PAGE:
Monday, February 27, 2006

Get a life!

Monday, 6.36pm David is at the computer.

Busy today, new hoover arrived as a present (old one heats up like a radiator and then cuts out) and the builder finally finished my kitchen after almost two months of intermittent visits. There's still a few bits missing as described before, but there will be no more drilling, banging or painting for a long time. And it looks amazing.

The doctor has put me on various tablets for the anxiety which had almost stopped me in my tracks at times. How the body can react to its environment when hostile by shutting down to protect you from it is the sort of design fault you'd expect from an old Bulgarian car. Search me the intelligence that's supposed to design us that so many people actually worship. If I get to heaven I'll worship, while I'm here it's me against the world and sometimes no paddle.

Otherwise all that trouble often made me feel guilty for the things I wasn't doing. So a lot of the time even when I was doing something perfectly productive I felt I should be doing something more active as I knew I couldn't any more. The mind gives you the potential criticisms of others, in their worst forms, in advance, almost as a preparation for the real ones. They come and go, including disbelief, anger, disappointment and judgement, as if a mental illness is one you choose and can choose to overcome, in the words of my friend schadenfreude, if you 'just tried hard enough' (his mother and my grandma's apparent view). So the blind and paralysed could so easily see and walk (including those who were born without the ability) if only they put just a bit more effort into it.
Sounds crazy, doesn't it. Well that's no different for expecting someone to avoid a panic attack or depression. No difference from the other side, just as real as a temperature or a broken leg, and if you don't know, you are so lucky!

There was a second theme that spun of from this one for me I thought I'd add next. People who say 'get a life'. What exactly does that mean? Is it the same for everyone who says it, or has each person who commands you have a different expectation for the intended pupil? Anyway, what exactly is 'a life?'

I have a list of my grandma's opinion (seems pretty typical of such views) of what 'normal' people do, and I will add that up till recently I did many if not all of these.

Go to restaurants
Go on holidays
Go to the cinema
Go to clubs
Work full time

I'll add a few more of what I can think of so I don't miss too many,

Look after yourself
Travel on public transport
Study something
Create something useful or attractive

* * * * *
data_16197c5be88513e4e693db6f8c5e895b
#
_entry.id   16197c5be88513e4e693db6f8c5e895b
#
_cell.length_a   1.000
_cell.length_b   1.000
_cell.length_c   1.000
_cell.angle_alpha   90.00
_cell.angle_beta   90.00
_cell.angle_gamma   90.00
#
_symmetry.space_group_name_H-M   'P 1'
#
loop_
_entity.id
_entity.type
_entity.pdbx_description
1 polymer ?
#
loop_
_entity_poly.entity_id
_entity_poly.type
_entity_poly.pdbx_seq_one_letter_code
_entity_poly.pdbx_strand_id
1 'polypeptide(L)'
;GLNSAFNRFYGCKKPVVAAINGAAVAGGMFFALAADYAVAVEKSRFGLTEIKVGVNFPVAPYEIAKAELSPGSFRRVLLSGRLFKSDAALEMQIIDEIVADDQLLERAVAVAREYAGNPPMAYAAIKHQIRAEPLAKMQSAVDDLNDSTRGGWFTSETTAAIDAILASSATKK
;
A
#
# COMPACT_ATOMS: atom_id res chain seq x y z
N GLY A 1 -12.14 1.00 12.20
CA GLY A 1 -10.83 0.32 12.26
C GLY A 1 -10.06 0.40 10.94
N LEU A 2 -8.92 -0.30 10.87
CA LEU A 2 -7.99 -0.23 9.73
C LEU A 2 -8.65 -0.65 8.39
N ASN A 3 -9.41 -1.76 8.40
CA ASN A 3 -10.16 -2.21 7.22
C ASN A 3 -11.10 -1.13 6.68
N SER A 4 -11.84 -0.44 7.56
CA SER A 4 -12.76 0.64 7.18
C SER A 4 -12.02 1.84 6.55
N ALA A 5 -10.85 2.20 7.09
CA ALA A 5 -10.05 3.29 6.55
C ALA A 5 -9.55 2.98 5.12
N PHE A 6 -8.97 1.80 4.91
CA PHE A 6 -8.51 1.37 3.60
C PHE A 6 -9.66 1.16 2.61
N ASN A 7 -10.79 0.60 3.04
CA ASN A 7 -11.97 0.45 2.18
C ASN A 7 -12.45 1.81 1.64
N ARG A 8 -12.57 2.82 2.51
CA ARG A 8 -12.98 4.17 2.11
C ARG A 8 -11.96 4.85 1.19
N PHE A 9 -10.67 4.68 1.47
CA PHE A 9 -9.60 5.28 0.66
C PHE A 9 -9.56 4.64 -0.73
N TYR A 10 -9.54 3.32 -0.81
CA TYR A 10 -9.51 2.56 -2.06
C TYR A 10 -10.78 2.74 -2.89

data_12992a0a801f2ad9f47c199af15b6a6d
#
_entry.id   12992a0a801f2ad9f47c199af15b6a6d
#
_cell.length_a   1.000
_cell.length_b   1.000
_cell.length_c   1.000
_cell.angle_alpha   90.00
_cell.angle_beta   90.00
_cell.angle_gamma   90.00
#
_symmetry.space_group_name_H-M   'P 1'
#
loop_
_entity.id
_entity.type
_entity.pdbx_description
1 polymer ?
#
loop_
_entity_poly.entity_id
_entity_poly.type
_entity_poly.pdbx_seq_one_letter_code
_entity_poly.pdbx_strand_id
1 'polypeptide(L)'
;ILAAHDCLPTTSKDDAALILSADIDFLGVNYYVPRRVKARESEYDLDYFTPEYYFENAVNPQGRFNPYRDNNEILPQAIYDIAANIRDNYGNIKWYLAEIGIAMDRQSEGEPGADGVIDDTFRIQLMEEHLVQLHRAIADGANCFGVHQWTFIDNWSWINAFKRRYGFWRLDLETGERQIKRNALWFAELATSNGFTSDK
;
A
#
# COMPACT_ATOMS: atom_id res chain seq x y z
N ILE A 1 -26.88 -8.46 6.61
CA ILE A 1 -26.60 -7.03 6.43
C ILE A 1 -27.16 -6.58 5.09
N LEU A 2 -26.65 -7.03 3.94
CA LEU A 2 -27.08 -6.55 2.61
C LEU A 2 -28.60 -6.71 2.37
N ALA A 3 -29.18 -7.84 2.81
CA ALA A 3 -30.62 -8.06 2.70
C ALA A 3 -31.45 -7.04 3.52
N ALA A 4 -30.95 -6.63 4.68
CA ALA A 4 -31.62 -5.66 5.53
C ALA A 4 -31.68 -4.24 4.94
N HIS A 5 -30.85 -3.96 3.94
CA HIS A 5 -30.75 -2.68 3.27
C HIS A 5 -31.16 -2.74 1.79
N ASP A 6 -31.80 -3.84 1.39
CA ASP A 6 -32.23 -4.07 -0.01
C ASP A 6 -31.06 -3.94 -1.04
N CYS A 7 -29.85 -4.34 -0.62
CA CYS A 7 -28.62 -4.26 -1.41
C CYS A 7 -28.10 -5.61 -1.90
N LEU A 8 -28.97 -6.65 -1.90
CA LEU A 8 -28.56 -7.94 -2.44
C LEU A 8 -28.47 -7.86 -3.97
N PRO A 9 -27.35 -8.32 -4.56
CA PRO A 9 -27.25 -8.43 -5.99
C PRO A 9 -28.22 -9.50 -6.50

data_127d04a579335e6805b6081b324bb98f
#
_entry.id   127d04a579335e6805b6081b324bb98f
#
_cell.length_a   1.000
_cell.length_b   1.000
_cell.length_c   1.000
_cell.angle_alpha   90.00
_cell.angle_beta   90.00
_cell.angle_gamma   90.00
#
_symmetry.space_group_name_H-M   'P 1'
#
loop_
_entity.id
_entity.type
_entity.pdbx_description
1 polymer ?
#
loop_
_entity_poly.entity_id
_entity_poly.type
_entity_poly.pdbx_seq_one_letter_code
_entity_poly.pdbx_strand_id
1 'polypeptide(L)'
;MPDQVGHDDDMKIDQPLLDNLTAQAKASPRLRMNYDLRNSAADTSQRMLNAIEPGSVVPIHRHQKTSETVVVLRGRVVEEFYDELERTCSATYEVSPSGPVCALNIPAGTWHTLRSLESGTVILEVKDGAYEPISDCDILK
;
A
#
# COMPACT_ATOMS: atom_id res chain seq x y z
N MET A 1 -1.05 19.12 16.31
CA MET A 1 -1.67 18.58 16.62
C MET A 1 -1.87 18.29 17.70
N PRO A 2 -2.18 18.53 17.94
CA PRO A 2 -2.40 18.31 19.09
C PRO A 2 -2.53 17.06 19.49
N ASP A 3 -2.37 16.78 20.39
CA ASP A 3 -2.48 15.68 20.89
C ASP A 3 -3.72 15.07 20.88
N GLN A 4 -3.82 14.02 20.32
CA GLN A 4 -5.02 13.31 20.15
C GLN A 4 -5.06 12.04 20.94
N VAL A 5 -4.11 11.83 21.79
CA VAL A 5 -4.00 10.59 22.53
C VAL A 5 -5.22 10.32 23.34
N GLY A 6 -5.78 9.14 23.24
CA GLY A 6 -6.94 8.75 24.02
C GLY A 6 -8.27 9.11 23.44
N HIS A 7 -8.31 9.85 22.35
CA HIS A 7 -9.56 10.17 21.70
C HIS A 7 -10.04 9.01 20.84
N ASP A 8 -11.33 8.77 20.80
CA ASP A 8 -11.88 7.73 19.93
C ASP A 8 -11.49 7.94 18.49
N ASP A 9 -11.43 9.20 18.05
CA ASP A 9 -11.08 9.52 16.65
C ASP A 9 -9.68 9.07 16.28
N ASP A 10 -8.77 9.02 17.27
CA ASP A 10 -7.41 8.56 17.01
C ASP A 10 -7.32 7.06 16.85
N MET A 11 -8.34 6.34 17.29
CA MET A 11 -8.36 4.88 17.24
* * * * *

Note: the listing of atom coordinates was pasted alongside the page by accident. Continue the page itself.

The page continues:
Do all you can to find a partner

~~~~~~~~~~~~~~~~~~~~~~~~~~~~~~~~~~~~~~~~~~~~~~~

OK, how many people would tick every one (besides the partner if they already have one) ? And does anyone actually care?

I don't. When I was very young I did judge people for not being 'normal' (I was brought up in that sort of environment except for my parents, so hardly a surprise) but soon learnt the error of my ways and only minded my own business. But many people didn't, and little digs or open statements why I don't 'do what everyone else does' are really nobody else's problem. And if I don't want to do these things (mainly as I have done quite enough for now) it's not mine either.

I don't think it's possible not to have a life if you're not in a coma. Each life is unique and changes from moment to moment. If you're not happy, then it's a problem. But people comparing an 'ideal for 2006' model with yours and finding you sadly lacking shows it's them that need therapy, not you. I've already said a 45 year old can't be compared with a 25 year old. You can't cram much into 25 years however hard you try, especially when half that time may be used up by studying in my own case. The only thing I miss out on is company, both around the house and female.
I have done and got more or less everything else (going TV in 4 days and counting down). My health is the only factor that needs to be OK and I will be. Remembering the support of the family environment, with minor illnesses I was still happy enough knowing they were around to look after me (and vice versa when I was old enough). Though I may have to repeat old points for newer readers, when I had a friend who was living alone but didn't work when I still was doing the opposites, I respected her far more for what I considered a full-time position, compared to my relatively easy life, going to work, coming home, and finding a meal on the table and the house clean. Not any more...

But give brownie points for each element in someone's life? Who died and made you in charge? Please! If people allowed everyone to do their thing if it didn't hurt them then the stress in many areas of life would lessen greatly. And believe me, any sod who does score full marks in the 'judgement scale', God help you the day something happens and it all gets washed away like a sandcastle. Who'll be judging you then? As Buddha says, don't build your house on shifting sands. If you base your opinion on something temporary, it won't be reliable, trust me. Whatever you have may only be for now. And don't take too much credit for it either. You didn't really make it and certainly won't be responsible if it gets taken away. It doesn't really work by our choices.

2 comments:

Sharon said...

The only thing that truly matters in the end is if your life makes you happy and satisfied. Basing your life on others expections will only lead to unhappiness. It has taken me a long time to learn that lesson. Speaking from experience there are always going to be people who think that any mental illness can be cured if "you only tried hard enough" or my own personal favorite "you must not want to get better because if you did."

Sharon said...

Forgot to mention..liked the big brother style opening!